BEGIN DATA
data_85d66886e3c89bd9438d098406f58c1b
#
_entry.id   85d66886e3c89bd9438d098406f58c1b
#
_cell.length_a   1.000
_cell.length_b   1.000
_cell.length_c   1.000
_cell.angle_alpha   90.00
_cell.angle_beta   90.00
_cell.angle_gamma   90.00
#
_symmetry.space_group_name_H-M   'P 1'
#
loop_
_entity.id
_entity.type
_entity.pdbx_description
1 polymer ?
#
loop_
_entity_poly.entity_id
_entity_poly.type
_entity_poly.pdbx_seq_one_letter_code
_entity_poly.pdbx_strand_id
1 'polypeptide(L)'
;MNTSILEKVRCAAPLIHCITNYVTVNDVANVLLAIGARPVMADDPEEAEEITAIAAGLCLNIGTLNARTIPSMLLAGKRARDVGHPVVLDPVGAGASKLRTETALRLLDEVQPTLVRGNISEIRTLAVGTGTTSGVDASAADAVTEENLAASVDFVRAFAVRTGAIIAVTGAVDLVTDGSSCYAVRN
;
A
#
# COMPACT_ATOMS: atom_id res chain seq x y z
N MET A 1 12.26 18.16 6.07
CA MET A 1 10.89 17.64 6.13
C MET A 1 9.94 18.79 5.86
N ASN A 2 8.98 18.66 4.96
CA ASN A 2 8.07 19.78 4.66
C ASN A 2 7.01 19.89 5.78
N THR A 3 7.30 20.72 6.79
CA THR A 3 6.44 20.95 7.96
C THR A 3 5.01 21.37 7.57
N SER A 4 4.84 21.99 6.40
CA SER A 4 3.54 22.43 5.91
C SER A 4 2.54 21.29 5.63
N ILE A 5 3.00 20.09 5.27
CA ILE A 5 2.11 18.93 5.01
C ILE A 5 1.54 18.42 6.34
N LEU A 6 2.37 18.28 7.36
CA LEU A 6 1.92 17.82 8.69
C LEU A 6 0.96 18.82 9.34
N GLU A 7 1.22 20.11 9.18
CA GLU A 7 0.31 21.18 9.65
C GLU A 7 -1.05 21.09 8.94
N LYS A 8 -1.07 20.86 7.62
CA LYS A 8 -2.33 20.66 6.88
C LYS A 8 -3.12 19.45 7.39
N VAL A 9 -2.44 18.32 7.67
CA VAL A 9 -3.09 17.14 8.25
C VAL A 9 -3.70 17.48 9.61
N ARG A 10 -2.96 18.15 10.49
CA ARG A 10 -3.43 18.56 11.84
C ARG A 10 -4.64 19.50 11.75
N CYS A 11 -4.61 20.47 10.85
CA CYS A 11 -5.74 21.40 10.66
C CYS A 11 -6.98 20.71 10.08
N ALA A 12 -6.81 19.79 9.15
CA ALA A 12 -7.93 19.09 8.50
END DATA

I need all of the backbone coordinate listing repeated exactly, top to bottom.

data_85d66886e3c89bd9438d098406f58c1b
#
_entry.id   85d66886e3c89bd9438d098406f58c1b
#
_cell.length_a   1.000
_cell.length_b   1.000
_cell.length_c   1.000
_cell.angle_alpha   90.00
_cell.angle_beta   90.00
_cell.angle_gamma   90.00
#
_symmetry.space_group_name_H-M   'P 1'
#
loop_
_entity.id
_entity.type
_entity.pdbx_description
1 polymer ?
#
loop_
_entity_poly.entity_id
_entity_poly.type
_entity_poly.pdbx_seq_one_letter_code
_entity_poly.pdbx_strand_id
1 'polypeptide(L)'
;MNTSILEKVRCAAPLIHCITNYVTVNDVANVLLAIGARPVMADDPEEAEEITAIAAGLCLNIGTLNARTIPSMLLAGKRARDVGHPVVLDPVGAGASKLRTETALRLLDEVQPTLVRGNISEIRTLAVGTGTTSGVDASAADAVTEENLAASVDFVRAFAVRTGAIIAVTGAVDLVTDGSSCYAVRN
;
A
#
# COMPACT_ATOMS: atom_id res chain seq x y z
N MET A 1 12.26 18.16 6.07
CA MET A 1 10.89 17.64 6.13
C MET A 1 9.94 18.79 5.86
N ASN A 2 8.98 18.66 4.96
CA ASN A 2 8.07 19.78 4.66
C ASN A 2 7.01 19.89 5.78
N THR A 3 7.30 20.72 6.79
CA THR A 3 6.44 20.95 7.96
C THR A 3 5.01 21.37 7.57
N SER A 4 4.84 21.99 6.40
CA SER A 4 3.54 22.43 5.91
C SER A 4 2.54 21.29 5.63
N ILE A 5 3.00 20.09 5.27
CA ILE A 5 2.11 18.93 5.01
C ILE A 5 1.54 18.42 6.34
N LEU A 6 2.37 18.28 7.36
CA LEU A 6 1.92 17.82 8.69
C LEU A 6 0.96 18.82 9.34
N GLU A 7 1.22 20.11 9.18
CA GLU A 7 0.31 21.18 9.65
C GLU A 7 -1.05 21.09 8.94
N LYS A 8 -1.07 20.86 7.62
CA LYS A 8 -2.33 20.66 6.88
C LYS A 8 -3.12 19.45 7.39
N VAL A 9 -2.44 18.32 7.67
CA VAL A 9 -3.09 17.14 8.25
C VAL A 9 -3.70 17.48 9.61
N ARG A 10 -2.96 18.15 10.49
CA ARG A 10 -3.43 18.56 11.84
C ARG A 10 -4.64 19.50 11.75
N CYS A 11 -4.61 20.47 10.85
CA CYS A 11 -5.74 21.40 10.66
C CYS A 11 -6.98 20.71 10.08
N ALA A 12 -6.81 19.79 9.15
CA ALA A 12 -7.93 19.09 8.50